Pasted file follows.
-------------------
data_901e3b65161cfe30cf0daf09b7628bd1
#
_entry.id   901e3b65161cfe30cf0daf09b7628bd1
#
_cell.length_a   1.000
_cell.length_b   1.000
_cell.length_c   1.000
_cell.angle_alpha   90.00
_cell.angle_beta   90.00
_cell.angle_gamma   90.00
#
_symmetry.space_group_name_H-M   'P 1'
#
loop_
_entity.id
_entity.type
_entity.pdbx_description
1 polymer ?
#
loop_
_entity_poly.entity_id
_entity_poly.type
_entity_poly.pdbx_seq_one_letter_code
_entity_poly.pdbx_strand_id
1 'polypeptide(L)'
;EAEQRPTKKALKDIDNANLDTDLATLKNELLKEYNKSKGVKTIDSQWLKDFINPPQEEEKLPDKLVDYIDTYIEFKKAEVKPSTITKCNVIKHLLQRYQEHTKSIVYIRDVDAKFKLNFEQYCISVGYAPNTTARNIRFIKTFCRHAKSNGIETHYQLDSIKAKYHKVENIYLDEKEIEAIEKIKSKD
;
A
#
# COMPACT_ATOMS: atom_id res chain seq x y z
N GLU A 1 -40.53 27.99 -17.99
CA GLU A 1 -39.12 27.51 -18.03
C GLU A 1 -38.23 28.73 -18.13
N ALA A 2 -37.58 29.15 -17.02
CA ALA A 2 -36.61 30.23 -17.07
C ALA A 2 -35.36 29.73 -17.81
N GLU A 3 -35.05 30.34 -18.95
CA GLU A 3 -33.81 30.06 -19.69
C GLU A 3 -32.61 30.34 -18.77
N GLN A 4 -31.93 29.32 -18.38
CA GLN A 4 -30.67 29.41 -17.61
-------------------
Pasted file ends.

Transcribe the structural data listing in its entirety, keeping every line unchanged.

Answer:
data_901e3b65161cfe30cf0daf09b7628bd1
#
_entry.id   901e3b65161cfe30cf0daf09b7628bd1
#
_cell.length_a   1.000
_cell.length_b   1.000
_cell.length_c   1.000
_cell.angle_alpha   90.00
_cell.angle_beta   90.00
_cell.angle_gamma   90.00
#
_symmetry.space_group_name_H-M   'P 1'
#
loop_
_entity.id
_entity.type
_entity.pdbx_description
1 polymer ?
#
loop_
_entity_poly.entity_id
_entity_poly.type
_entity_poly.pdbx_seq_one_letter_code
_entity_poly.pdbx_strand_id
1 'polypeptide(L)'
;EAEQRPTKKALKDIDNANLDTDLATLKNELLKEYNKSKGVKTIDSQWLKDFINPPQEEEKLPDKLVDYIDTYIEFKKAEVKPSTITKCNVIKHLLQRYQEHTKSIVYIRDVDAKFKLNFEQYCISVGYAPNTTARNIRFIKTFCRHAKSNGIETHYQLDSIKAKYHKVENIYLDEKEIEAIEKIKSKD
;
A
#
# COMPACT_ATOMS: atom_id res chain seq x y z
N GLU A 1 -40.53 27.99 -17.99
CA GLU A 1 -39.12 27.51 -18.03
C GLU A 1 -38.23 28.73 -18.13
N ALA A 2 -37.58 29.15 -17.02
CA ALA A 2 -36.61 30.23 -17.07
C ALA A 2 -35.36 29.73 -17.81
N GLU A 3 -35.05 30.34 -18.95
CA GLU A 3 -33.81 30.06 -19.69
C GLU A 3 -32.61 30.34 -18.77
N GLN A 4 -31.93 29.32 -18.38
CA GLN A 4 -30.67 29.41 -17.61